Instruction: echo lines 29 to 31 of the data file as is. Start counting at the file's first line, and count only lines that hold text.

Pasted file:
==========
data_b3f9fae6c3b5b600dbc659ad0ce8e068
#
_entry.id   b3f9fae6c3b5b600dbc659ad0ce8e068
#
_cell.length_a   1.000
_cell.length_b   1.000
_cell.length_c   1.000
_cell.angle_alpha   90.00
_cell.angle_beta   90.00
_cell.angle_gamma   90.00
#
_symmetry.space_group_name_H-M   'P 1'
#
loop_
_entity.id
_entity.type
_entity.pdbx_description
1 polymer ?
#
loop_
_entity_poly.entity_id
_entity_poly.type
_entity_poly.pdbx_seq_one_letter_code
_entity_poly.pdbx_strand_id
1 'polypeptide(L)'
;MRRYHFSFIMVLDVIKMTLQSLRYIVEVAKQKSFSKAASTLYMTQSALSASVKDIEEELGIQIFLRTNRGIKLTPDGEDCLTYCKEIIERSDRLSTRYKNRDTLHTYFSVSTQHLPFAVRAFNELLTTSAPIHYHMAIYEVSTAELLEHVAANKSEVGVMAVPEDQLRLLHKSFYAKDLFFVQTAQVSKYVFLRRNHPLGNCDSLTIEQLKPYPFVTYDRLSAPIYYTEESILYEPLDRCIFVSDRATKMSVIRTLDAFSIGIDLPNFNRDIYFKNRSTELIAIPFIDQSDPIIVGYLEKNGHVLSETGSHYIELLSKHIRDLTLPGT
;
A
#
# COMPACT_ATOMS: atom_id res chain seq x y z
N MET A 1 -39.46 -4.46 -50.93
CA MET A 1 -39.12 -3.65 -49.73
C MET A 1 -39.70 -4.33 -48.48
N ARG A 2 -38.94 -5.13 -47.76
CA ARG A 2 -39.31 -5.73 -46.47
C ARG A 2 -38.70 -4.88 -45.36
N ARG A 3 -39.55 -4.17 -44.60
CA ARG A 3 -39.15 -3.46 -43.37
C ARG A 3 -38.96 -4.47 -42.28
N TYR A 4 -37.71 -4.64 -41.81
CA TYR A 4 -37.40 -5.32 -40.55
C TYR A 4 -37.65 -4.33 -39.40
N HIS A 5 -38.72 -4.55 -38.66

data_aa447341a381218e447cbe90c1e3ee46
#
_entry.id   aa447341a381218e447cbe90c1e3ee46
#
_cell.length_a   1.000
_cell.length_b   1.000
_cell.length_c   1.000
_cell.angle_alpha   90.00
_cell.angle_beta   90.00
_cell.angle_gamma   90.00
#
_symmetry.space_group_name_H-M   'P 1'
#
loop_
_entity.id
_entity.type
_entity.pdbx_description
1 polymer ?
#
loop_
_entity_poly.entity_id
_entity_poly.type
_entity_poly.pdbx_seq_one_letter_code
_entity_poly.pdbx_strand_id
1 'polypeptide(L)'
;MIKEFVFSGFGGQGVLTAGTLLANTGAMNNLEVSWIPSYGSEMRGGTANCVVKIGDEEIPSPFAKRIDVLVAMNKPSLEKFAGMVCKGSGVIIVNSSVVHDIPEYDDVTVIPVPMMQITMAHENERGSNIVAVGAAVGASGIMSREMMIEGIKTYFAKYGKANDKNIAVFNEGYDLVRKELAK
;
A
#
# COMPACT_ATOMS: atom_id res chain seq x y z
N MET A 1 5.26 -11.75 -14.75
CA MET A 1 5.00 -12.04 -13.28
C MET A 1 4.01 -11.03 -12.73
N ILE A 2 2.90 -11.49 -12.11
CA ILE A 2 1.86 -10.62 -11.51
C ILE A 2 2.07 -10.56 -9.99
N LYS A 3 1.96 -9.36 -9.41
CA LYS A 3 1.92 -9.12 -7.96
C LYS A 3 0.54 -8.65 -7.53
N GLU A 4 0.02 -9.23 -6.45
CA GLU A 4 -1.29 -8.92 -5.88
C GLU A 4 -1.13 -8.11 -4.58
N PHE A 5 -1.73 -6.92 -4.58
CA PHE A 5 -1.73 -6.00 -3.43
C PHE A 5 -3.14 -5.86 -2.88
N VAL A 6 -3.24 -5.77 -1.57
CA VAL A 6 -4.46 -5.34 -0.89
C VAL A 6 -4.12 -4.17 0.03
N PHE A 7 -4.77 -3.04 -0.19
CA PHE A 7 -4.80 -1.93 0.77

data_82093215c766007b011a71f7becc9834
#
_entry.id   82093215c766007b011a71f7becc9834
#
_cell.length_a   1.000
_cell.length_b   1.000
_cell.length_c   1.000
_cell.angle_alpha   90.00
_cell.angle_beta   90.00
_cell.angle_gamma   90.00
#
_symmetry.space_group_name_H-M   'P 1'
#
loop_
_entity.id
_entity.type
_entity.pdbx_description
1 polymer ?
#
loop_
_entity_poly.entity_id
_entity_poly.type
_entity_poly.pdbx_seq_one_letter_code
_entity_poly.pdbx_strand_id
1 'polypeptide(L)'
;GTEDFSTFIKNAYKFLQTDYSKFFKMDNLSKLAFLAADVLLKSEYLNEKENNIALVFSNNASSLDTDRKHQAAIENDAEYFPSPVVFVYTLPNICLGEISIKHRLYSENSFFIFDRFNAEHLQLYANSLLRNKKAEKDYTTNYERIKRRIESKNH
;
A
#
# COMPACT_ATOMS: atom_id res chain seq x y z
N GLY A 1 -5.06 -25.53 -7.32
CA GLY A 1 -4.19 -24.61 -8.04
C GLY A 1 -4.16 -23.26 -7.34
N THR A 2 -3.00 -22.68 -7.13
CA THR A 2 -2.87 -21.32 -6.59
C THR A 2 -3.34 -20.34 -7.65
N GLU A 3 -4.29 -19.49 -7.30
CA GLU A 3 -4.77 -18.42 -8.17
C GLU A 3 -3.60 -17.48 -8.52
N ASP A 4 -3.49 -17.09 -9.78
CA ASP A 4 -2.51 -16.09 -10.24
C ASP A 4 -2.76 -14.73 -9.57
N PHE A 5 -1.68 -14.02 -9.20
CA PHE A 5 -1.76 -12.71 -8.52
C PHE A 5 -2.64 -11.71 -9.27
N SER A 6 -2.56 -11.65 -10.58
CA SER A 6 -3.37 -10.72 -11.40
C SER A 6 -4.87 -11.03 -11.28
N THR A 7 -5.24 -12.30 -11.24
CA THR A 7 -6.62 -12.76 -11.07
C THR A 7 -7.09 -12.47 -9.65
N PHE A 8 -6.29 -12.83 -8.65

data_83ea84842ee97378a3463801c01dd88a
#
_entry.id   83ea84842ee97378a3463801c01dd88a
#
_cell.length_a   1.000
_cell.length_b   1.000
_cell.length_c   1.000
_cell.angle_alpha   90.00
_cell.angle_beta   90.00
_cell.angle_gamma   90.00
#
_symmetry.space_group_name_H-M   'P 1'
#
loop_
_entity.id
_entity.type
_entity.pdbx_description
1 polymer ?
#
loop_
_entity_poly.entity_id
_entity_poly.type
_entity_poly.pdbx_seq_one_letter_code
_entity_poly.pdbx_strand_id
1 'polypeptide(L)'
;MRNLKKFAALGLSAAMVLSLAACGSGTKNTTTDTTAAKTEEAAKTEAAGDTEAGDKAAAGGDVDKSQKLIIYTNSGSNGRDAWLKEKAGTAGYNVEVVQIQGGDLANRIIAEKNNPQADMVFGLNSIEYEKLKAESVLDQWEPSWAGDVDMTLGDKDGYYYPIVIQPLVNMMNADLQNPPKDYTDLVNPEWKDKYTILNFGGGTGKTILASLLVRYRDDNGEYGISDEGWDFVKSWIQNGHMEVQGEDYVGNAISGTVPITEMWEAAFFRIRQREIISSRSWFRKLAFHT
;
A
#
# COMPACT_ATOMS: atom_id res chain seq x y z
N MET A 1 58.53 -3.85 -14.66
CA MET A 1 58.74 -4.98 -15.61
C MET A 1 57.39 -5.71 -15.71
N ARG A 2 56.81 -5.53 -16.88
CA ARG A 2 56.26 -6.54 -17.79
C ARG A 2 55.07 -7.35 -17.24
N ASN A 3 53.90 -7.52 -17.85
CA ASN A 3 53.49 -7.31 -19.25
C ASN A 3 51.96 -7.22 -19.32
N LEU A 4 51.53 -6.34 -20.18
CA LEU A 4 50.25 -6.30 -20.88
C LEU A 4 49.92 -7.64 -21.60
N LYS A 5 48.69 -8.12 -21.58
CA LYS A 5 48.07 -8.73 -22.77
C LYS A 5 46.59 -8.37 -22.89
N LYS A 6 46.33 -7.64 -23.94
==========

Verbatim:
#
# COMPACT_ATOMS: atom_id res chain seq x y z
N MET A 1 -39.46 -4.46 -50.93